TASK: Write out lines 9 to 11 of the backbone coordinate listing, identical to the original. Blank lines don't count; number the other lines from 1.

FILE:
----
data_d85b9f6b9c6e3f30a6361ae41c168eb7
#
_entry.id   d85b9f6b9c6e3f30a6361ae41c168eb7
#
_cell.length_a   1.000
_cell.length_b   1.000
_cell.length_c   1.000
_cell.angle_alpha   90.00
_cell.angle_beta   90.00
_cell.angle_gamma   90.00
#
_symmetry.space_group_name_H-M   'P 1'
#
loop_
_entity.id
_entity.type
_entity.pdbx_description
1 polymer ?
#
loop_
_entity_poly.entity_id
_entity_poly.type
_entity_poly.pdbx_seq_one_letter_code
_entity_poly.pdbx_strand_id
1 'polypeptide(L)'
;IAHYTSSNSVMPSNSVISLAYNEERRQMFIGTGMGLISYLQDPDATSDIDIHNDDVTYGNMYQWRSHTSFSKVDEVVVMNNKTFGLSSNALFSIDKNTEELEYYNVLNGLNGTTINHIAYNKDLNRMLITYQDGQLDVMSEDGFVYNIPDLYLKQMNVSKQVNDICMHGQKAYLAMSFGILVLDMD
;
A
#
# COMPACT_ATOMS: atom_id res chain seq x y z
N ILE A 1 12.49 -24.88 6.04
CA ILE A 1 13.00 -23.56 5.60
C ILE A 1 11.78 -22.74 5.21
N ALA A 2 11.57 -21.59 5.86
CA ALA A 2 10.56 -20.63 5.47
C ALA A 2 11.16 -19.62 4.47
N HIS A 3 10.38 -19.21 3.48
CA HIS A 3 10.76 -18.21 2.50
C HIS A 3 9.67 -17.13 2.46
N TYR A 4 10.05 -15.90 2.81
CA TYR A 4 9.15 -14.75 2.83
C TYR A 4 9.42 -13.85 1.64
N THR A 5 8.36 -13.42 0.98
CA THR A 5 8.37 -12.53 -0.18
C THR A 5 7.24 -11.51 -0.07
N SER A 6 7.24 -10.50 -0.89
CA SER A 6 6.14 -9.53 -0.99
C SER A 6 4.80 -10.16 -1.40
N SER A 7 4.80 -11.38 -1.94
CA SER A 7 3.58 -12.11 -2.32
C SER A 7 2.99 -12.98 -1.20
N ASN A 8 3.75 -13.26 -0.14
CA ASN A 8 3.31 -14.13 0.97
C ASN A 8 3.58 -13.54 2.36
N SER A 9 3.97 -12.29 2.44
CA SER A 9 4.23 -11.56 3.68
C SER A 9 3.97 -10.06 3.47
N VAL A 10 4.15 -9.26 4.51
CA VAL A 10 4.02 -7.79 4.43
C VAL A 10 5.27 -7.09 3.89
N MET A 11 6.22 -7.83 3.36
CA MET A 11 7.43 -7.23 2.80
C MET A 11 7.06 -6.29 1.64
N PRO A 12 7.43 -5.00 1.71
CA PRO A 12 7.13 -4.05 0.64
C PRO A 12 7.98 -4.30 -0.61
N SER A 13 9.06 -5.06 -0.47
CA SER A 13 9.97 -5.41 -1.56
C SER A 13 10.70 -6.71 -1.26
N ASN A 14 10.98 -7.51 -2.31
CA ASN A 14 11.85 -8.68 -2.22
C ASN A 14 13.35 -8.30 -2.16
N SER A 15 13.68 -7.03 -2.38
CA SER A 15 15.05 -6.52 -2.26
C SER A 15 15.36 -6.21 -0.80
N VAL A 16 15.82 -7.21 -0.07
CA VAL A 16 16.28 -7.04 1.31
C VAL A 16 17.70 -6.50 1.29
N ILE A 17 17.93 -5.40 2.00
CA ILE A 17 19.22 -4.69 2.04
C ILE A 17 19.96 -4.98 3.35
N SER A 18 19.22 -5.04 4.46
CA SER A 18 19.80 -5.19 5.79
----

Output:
_cell.angle_beta   90.00
_cell.angle_gamma   90.00
#